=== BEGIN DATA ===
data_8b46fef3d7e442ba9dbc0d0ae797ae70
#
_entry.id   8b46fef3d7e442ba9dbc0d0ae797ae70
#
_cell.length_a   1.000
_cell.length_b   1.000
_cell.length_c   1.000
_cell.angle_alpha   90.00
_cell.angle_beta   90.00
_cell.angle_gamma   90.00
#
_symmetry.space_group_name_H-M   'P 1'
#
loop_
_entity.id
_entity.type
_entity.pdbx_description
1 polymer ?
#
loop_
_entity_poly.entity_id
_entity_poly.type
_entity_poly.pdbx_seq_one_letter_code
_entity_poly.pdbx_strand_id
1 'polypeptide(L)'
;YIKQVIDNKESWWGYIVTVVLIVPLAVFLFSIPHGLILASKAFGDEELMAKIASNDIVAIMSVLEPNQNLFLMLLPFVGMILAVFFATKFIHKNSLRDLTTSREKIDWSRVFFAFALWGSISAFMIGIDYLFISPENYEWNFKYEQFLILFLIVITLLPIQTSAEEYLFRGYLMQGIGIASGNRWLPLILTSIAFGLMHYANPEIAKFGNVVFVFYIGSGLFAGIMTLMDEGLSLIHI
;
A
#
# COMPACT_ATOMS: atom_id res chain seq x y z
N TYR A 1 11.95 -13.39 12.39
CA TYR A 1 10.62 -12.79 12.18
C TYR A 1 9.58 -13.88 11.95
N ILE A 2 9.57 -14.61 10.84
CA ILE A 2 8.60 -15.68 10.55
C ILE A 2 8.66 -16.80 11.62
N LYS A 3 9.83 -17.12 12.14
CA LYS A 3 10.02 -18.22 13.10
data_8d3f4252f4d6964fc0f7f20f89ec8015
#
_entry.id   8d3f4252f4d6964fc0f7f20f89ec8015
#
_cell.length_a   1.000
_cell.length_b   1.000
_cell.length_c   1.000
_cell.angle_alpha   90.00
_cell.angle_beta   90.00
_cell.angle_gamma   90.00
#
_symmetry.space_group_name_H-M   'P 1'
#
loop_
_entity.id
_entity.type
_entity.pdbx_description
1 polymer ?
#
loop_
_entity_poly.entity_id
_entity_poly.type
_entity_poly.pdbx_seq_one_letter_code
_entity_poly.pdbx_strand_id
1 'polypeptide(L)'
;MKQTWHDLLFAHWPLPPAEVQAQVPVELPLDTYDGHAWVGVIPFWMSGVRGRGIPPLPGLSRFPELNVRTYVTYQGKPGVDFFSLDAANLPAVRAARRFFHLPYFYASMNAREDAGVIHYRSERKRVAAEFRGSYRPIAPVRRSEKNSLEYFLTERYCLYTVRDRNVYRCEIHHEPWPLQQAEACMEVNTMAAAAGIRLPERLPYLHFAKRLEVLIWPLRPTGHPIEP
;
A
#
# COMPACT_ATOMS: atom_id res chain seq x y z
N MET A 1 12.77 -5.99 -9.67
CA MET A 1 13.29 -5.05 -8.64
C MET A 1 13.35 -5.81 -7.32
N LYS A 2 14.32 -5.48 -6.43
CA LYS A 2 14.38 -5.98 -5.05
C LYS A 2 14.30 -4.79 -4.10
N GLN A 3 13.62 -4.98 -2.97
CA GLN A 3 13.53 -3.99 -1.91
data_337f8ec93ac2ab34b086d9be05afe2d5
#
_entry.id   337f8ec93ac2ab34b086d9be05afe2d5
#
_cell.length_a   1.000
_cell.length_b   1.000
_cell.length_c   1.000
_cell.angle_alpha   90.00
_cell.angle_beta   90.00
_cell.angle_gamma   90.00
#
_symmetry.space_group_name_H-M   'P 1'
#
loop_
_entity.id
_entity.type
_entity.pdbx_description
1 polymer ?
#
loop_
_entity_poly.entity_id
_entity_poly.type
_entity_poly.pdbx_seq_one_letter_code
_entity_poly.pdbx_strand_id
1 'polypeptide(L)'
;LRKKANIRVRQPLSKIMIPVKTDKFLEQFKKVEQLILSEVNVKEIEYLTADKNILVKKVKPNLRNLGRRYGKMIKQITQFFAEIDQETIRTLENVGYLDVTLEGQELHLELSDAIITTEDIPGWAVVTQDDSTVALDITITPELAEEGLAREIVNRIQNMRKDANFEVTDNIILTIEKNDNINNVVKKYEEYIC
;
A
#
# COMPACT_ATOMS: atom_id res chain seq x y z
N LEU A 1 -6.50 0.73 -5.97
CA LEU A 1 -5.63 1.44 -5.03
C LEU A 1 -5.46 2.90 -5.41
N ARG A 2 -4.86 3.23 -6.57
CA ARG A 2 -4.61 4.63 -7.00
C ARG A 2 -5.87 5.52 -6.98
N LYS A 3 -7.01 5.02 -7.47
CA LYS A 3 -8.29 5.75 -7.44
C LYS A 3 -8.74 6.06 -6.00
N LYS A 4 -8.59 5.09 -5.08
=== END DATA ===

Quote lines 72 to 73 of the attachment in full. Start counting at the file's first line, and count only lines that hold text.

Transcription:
N LYS A 2 14.32 -5.48 -6.43
CA LYS A 2 14.38 -5.98 -5.05